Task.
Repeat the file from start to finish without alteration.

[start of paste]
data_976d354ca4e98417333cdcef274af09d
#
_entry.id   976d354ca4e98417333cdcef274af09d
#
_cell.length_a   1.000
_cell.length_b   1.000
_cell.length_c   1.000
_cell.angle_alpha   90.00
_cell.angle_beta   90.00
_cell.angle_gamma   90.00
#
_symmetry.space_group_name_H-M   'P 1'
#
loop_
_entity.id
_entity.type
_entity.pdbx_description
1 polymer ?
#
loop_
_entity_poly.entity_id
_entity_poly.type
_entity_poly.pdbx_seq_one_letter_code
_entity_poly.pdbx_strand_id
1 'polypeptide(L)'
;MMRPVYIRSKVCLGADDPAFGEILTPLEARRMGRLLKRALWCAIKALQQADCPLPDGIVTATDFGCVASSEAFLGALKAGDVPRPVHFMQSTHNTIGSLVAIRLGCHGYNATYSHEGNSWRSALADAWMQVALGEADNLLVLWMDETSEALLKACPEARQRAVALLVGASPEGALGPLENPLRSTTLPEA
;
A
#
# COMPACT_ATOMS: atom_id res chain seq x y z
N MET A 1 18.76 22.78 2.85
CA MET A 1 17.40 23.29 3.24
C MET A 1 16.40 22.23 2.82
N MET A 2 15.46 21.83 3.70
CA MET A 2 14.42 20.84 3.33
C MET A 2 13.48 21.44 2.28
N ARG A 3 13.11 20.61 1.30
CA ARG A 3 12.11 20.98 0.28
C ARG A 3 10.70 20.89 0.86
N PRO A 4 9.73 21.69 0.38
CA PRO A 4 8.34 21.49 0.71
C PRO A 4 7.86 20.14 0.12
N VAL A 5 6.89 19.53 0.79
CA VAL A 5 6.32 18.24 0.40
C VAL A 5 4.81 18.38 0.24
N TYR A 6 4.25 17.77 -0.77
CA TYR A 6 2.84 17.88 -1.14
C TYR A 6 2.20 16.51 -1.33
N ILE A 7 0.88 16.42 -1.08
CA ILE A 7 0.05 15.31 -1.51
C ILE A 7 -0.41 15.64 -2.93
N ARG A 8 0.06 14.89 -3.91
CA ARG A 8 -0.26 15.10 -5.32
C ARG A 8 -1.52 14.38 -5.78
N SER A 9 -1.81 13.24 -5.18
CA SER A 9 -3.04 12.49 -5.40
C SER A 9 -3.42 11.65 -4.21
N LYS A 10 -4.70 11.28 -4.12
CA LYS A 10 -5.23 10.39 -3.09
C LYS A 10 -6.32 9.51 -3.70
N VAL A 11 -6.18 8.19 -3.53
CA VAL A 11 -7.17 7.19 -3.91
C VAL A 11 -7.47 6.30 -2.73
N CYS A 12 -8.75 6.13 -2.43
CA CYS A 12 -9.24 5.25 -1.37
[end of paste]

data_976d354ca4e98417333cdcef274af09d
#
_entry.id   976d354ca4e98417333cdcef274af09d
#
_cell.length_a   1.000
_cell.length_b   1.000
_cell.length_c   1.000
_cell.angle_alpha   90.00
_cell.angle_beta   90.00
_cell.angle_gamma   90.00
#
_symmetry.space_group_name_H-M   'P 1'
#
loop_
_entity.id
_entity.type
_entity.pdbx_description
1 polymer ?
#
loop_
_entity_poly.entity_id
_entity_poly.type
_entity_poly.pdbx_seq_one_letter_code
_entity_poly.pdbx_strand_id
1 'polypeptide(L)'
;MMRPVYIRSKVCLGADDPAFGEILTPLEARRMGRLLKRALWCAIKALQQADCPLPDGIVTATDFGCVASSEAFLGALKAGDVPRPVHFMQSTHNTIGSLVAIRLGCHGYNATYSHEGNSWRSALADAWMQVALGEADNLLVLWMDETSEALLKACPEARQRAVALLVGASPEGALGPLENPLRSTTLPEA
;
A
#
# COMPACT_ATOMS: atom_id res chain seq x y z
N MET A 1 18.76 22.78 2.85
CA MET A 1 17.40 23.29 3.24
C MET A 1 16.40 22.23 2.82
N MET A 2 15.46 21.83 3.70
CA MET A 2 14.42 20.84 3.33
C MET A 2 13.48 21.44 2.28
N ARG A 3 13.11 20.61 1.30
CA ARG A 3 12.11 20.98 0.28
C ARG A 3 10.70 20.89 0.86
N PRO A 4 9.73 21.69 0.38
CA PRO A 4 8.34 21.49 0.71
C PRO A 4 7.86 20.14 0.12
N VAL A 5 6.89 19.53 0.79
CA VAL A 5 6.32 18.24 0.40
C VAL A 5 4.81 18.38 0.24
N TYR A 6 4.25 17.77 -0.77
CA TYR A 6 2.84 17.88 -1.14
C TYR A 6 2.20 16.51 -1.33
N ILE A 7 0.88 16.42 -1.08
CA ILE A 7 0.05 15.31 -1.51
C ILE A 7 -0.41 15.64 -2.93
N ARG A 8 0.06 14.89 -3.91
CA ARG A 8 -0.26 15.10 -5.32
C ARG A 8 -1.52 14.38 -5.78
N SER A 9 -1.81 13.24 -5.18
CA SER A 9 -3.04 12.49 -5.40
C SER A 9 -3.42 11.65 -4.21
N LYS A 10 -4.70 11.28 -4.12
CA LYS A 10 -5.23 10.39 -3.09
C LYS A 10 -6.32 9.51 -3.70
N VAL A 11 -6.18 8.19 -3.53
CA VAL A 11 -7.17 7.19 -3.91
C VAL A 11 -7.47 6.30 -2.73
N CYS A 12 -8.75 6.13 -2.43
CA CYS A 12 -9.24 5.25 -1.37